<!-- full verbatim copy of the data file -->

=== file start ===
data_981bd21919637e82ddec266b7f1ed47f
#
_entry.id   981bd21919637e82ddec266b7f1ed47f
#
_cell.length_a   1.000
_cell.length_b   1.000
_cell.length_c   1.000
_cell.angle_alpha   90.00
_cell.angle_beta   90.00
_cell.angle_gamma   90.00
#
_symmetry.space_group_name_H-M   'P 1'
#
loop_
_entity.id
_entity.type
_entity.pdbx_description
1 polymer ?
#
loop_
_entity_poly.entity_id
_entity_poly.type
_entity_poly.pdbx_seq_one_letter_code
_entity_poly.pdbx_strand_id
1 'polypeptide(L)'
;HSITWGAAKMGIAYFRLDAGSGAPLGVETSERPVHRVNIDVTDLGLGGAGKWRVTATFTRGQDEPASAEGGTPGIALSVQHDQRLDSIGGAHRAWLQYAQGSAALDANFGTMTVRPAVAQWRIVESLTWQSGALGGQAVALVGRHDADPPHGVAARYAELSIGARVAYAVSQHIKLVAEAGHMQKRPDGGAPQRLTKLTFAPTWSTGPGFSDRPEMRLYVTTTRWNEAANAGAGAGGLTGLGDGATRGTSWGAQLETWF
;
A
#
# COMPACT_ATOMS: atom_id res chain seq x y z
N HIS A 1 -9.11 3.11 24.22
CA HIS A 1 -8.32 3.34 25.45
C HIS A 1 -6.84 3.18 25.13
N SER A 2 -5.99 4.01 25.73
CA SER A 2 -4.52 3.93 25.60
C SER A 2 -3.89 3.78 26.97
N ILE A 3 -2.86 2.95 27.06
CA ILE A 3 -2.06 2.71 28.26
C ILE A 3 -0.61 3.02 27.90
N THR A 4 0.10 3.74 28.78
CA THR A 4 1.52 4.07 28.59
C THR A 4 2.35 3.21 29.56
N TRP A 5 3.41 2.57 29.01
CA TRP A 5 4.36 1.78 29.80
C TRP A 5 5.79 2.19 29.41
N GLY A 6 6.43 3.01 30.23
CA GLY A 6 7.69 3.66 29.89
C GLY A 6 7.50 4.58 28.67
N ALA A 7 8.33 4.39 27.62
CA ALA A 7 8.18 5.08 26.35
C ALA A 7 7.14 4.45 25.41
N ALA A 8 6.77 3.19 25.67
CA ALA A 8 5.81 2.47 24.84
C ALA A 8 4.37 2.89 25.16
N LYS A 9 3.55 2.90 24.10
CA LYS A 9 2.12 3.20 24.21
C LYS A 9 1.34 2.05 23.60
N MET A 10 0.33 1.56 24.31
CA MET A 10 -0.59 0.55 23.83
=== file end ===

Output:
data_981bd21919637e82ddec266b7f1ed47f
#
_entry.id   981bd21919637e82ddec266b7f1ed47f
#
_cell.length_a   1.000
_cell.length_b   1.000
_cell.length_c   1.000
_cell.angle_alpha   90.00
_cell.angle_beta   90.00
_cell.angle_gamma   90.00
#
_symmetry.space_group_name_H-M   'P 1'
#
loop_
_entity.id
_entity.type
_entity.pdbx_description
1 polymer ?
#
loop_
_entity_poly.entity_id
_entity_poly.type
_entity_poly.pdbx_seq_one_letter_code
_entity_poly.pdbx_strand_id
1 'polypeptide(L)'
;HSITWGAAKMGIAYFRLDAGSGAPLGVETSERPVHRVNIDVTDLGLGGAGKWRVTATFTRGQDEPASAEGGTPGIALSVQHDQRLDSIGGAHRAWLQYAQGSAALDANFGTMTVRPAVAQWRIVESLTWQSGALGGQAVALVGRHDADPPHGVAARYAELSIGARVAYAVSQHIKLVAEAGHMQKRPDGGAPQRLTKLTFAPTWSTGPGFSDRPEMRLYVTTTRWNEAANAGAGAGGLTGLGDGATRGTSWGAQLETWF
;
A
#
# COMPACT_ATOMS: atom_id res chain seq x y z
N HIS A 1 -9.11 3.11 24.22
CA HIS A 1 -8.32 3.34 25.45
C HIS A 1 -6.84 3.18 25.13
N SER A 2 -5.99 4.01 25.73
CA SER A 2 -4.52 3.93 25.60
C SER A 2 -3.89 3.78 26.97
N ILE A 3 -2.86 2.95 27.06
CA ILE A 3 -2.06 2.71 28.26
C ILE A 3 -0.61 3.02 27.90
N THR A 4 0.10 3.74 28.78
CA THR A 4 1.52 4.07 28.59
C THR A 4 2.35 3.21 29.56
N TRP A 5 3.41 2.57 29.01
CA TRP A 5 4.36 1.78 29.80
C TRP A 5 5.79 2.19 29.41
N GLY A 6 6.43 3.01 30.23
CA GLY A 6 7.69 3.66 29.89
C GLY A 6 7.50 4.58 28.67
N ALA A 7 8.33 4.39 27.62
CA ALA A 7 8.18 5.08 26.35
C ALA A 7 7.14 4.45 25.41
N ALA A 8 6.77 3.19 25.67
CA ALA A 8 5.81 2.47 24.84
C ALA A 8 4.37 2.89 25.16
N LYS A 9 3.55 2.90 24.10
CA LYS A 9 2.12 3.20 24.21
C LYS A 9 1.34 2.05 23.60
N MET A 10 0.33 1.56 24.31
CA MET A 10 -0.59 0.55 23.83